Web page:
10. Miami (7-6) -- The Hurricanes collapsed at the end, ending the season with three straight losses, one less quarterback and no offensive coordinator. A good effort against Cal in the Emerald Bowl was negated by fourth-quarter mistakes.
11. Virginia (5-7) -- The Cavaliers remain status quo after being just one of two ACC teams not to play in a bowl game this season.
12. Duke (4-8) -- The Blue Devils were only two wins shy of bowl eligibility in David Cutcliffe's first season and he is already talking about the potential for 2009.
Posted by ESPN.com's Heather Dinich
We know what the ACC's best win was (Virginia Tech over Cincinnati in the Orange Bowl), and there shouldn't be much debate about the worst loss (Georgia Tech to LSU). But there were moments and plays within the games that defined the bowl season for the ACC. Here's a look at the best and worst the conference had to offer in its 10 games:
|AP Photo/Matt Cilley|
|Da'Rel Scott came off the bench in the second half, running for 174 yards and two TDs.|
BEST STORY: Breaking curfew and breaking tackles: Maryland running back Da'Rel Scott was benched for two-and-a-half quarters for breaking curfew (Boise must be more interesting than it sounds), but came in and rushed for 174 yards and two touchdowns on 14 carries in the Terps' 42-35 win over Nevada.
BEST SOUVENIR: Sod. After beating Wisconsin in the Champs Sports Bowl, FSU punter Graham Gano cut a swatch of sod out from the 3-yard line near where two of his punts went out.
BEST QUOTE: "BCS -- finally, we got one!" -- Virginia Tech cornerback Victor "Macho" Harris.
BEST CATCH: Easily UNC's Hakeem Nicks' behind-the-back vs. West Virginia. Anyone who watched Nicks reach behind his back, grab the ball with his left hand and pass it to his right for an eight-yard gain had to think NFL. The remarkable catch set up T.J. Yates' 4-yard touchdown run to give North Carolina a 30-24 lead.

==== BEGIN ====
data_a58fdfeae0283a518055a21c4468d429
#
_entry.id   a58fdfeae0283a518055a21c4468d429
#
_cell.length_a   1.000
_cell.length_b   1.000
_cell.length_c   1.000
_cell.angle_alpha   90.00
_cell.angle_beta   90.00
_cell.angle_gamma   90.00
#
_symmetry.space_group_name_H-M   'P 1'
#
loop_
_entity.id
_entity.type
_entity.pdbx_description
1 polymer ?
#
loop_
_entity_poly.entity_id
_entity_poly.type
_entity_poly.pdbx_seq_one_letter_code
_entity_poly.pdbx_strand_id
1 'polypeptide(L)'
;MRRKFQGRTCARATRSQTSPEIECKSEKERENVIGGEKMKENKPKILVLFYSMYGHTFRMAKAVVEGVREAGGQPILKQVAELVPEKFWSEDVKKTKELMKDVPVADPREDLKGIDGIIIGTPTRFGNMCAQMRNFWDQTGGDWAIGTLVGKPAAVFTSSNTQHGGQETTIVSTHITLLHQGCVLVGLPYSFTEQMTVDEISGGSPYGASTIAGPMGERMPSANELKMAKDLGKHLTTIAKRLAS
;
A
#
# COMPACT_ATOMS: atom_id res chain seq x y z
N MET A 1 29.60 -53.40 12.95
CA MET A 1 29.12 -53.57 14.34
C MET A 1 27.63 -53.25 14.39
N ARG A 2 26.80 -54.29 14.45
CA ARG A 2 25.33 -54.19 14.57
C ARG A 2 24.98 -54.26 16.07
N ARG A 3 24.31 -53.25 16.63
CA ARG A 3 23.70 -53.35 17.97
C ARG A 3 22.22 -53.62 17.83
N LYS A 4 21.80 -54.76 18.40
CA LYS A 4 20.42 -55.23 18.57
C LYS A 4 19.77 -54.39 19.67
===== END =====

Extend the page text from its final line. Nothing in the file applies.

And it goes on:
BEST STAT: 32. The Wake Forest seniors finished as the winningest class in school history with 32 victories after their win over Navy in the EagleBank Bowl.
BEST COACHING JOB: Frank Beamer, Virginia Tech. The entire ACC owes him a big "thank you" for breaking the league's eight-game losing streak in BCS bowls. Beamer had to have been feeling the pressure after last year's loss to Kansas, but he kept the team and the staff together and directed the Hokies to a 20-7 win over Cincinnati in the FedEx Orange Bowl.
WORST ENDING: Miami's fumble and botched two-minute offense against Cal. There was poor clock management on the Canes' final possession, and freshman quarterback Jacory Harris fumbled the ball in the fourth quarter as Miami squandered its chance to beat Cal in the Emerald Bowl.
WORST DECISION: Clemson's comeback gets sacked. Trailing 26-21 in the fourth quarter, the Tigers had crept as close as Nebraska's 10-yard line with under two minutes left to play. On second and goal from the 10, quarterback Cullen Harper was sacked for a loss of 16 yards. The veteran should have gotten rid of it.
WORST QUARTER: Second quarter of the Chick-fil-A Bowl. LSU outscored Georgia Tech 28-0. 'Nuff said.
WORST INJURY: NC State quarterback Russell Wilson's knee injury. While Wilson was sidelined for all of the second half against Rutgers in the Papajohns.com Bowl, his replacements combined to throw three interceptions. The Pack's 17-6 halftime edge quickly disappeared.
Posted by ESPN.com's Heather Dinich
Now that that national championship game is over, ESPN.com is officially putting a cap on the 2008 season. We're kicking it off today with a bowl edition of helmet stickers. The ACC won four of its 10 bowl games, with Virginia Tech, Florida State, Maryland and Wake Forest earning postseason victories.
Here are the ACC's top performers during the bowls:
Virginia Tech's backups: Offensive guard Jaymes Brooks, linebacker Barquell Rivers and defensive end Nekos Brown filled in for Tech's missing starters and the Hokies didn't miss a beat. Brooks played all 78 snaps as the Hokies put up nearly 400 yards of total offense. Brown and Rivers helped limit the high-powered Cincinnati offense to just one touchdown and Rivers had a key stop on fourth-and-goal at the 1 to help seal the game.
Virginia Tech's defense: The Hokies grabbed four interceptions, held Cincinnati to 71 yards rushing and 310 yards of offense. They didn't allow any touchdowns after the first drive.